I’m heading out to the JavaOne conference this week and it struck me that Java has had a very quiet year. Two years ago Sun launched Java EE 5 and almost immediately analysts began to call it a heavyweight dinosaur not likely to survive in an SOA world. Sun and others insisted Java would become more modular in the future, but last year Sun concentrated mostly on client development during JavaOne and it’s most momentous move during that past 12 months was to acquire MySQL, which doesn’t exactly point to any new directions for Java.
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So what tea leaves can we read? I asked Brad Shimmin over at Current Analysis his thoughts and he said:
My impression with Java’s momentum is that it has reached a point where the platform needs to remain “consistent” top to bottom while affording specialization — much as Spring specialized as an alternative to EJB. I think Java EE 6 heads in this direction greatly with a highly modular approach that lets ISVs certify against particular aspects of the standard. That’s a good thing. Look at GlassFish for a vision of where this whole modularity thing is heading with its use of OSGi.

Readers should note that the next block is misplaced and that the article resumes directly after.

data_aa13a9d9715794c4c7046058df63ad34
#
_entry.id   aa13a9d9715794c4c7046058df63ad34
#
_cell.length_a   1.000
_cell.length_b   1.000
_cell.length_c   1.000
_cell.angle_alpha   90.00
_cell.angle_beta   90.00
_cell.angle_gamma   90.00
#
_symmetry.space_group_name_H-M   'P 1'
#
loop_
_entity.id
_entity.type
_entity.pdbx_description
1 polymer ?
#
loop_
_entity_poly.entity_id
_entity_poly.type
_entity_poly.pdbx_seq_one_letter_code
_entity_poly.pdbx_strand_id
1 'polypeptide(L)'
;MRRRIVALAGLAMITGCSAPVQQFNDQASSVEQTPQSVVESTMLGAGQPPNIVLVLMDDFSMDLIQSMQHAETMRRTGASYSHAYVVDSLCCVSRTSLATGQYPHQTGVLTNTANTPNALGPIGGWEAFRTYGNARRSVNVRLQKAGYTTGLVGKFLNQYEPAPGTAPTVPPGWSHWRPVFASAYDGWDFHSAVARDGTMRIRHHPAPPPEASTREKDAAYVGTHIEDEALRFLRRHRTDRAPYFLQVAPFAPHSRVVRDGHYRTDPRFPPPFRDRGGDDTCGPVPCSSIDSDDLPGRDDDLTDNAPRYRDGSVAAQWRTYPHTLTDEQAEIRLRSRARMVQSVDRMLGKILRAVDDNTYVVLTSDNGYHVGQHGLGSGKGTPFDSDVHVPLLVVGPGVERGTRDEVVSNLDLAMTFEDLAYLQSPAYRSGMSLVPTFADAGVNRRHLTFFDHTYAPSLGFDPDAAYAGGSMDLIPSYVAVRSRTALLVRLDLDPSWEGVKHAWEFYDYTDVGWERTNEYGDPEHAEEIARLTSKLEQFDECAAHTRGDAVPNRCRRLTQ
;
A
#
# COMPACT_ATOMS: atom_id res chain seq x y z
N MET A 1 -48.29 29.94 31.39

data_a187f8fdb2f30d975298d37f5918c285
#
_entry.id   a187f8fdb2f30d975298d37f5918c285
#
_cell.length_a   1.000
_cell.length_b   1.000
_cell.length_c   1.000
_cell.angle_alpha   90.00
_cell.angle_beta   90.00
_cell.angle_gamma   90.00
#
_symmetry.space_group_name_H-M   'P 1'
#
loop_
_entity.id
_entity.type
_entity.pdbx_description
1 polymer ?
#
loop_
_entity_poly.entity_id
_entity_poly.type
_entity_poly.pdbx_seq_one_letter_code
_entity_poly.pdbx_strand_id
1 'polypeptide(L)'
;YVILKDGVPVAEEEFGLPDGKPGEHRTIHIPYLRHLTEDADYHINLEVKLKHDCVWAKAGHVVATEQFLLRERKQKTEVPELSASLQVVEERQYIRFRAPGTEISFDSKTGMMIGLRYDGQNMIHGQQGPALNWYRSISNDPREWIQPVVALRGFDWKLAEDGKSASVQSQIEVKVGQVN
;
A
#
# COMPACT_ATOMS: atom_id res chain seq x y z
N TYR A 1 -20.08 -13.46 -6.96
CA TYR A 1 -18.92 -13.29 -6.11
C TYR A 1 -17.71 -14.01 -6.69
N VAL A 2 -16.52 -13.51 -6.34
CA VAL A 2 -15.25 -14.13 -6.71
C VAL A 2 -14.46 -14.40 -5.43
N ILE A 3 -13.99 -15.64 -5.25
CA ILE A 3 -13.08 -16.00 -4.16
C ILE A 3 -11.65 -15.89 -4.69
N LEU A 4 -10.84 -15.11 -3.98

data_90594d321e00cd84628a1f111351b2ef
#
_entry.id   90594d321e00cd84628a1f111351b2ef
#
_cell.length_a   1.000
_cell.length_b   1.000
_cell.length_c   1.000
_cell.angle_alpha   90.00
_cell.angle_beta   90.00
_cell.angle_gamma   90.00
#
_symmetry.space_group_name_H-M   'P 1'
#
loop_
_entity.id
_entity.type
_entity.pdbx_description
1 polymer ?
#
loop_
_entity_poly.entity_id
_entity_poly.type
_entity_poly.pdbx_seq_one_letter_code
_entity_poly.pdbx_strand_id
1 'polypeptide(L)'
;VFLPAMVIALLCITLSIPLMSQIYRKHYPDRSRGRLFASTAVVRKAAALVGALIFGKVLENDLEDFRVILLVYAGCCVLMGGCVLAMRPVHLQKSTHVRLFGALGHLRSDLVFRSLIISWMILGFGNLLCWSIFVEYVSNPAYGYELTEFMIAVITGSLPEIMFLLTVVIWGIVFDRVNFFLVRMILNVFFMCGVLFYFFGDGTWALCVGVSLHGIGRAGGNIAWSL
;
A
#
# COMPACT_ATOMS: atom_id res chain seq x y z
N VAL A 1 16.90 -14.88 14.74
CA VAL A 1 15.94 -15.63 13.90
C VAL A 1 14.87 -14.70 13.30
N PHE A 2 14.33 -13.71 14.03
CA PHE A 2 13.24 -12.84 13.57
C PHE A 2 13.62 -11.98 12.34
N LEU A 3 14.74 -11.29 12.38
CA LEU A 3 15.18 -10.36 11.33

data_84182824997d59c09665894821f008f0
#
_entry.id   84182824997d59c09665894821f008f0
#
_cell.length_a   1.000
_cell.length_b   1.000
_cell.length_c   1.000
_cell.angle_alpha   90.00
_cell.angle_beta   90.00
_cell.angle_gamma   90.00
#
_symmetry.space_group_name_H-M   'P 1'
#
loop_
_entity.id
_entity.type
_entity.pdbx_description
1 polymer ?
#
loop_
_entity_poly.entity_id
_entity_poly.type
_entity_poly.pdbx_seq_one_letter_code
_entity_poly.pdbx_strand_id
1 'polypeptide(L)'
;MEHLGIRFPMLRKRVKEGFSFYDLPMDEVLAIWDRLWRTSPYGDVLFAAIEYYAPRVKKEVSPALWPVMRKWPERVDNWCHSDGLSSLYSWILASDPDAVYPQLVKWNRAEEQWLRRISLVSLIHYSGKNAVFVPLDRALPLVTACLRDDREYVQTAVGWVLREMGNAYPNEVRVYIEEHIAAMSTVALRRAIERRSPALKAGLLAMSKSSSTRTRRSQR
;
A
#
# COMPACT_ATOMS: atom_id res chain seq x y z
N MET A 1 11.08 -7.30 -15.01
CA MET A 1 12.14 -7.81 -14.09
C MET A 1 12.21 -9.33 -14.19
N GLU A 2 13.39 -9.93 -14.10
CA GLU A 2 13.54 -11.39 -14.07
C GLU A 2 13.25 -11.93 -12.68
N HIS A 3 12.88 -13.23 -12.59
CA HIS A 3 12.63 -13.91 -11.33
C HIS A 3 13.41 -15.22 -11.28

Well, sure enough, GlassFish v3 has OSGi support and a bunch of cool little subprojects like RESTful Web services, XML pipeline processing and an Ajax UI. Might we see the relationship between OSGi (and probably the Eclipse Foundation) and Java deepen? Now that would be revolutionary. The JCP page on Java EE 6 also mentions that Service Component Architecture could be part of the Java enterprise platform in the future.
Yet it makes you wonder if Java EE 6 has as much to offer the world as GlassFish v4 … or v5 even. Back in 2005, Sun had two hot new kids on the technology block – GlassFish and JBI. While JBI hasn’t gone much of anywhere, Sun continues to push and innovate with GlassFish. Why break a winning streak? What more can be done with the open source application server? Perhaps the biggest news this week won’t be what’s new for Java, but what’s coming up in GlassFish.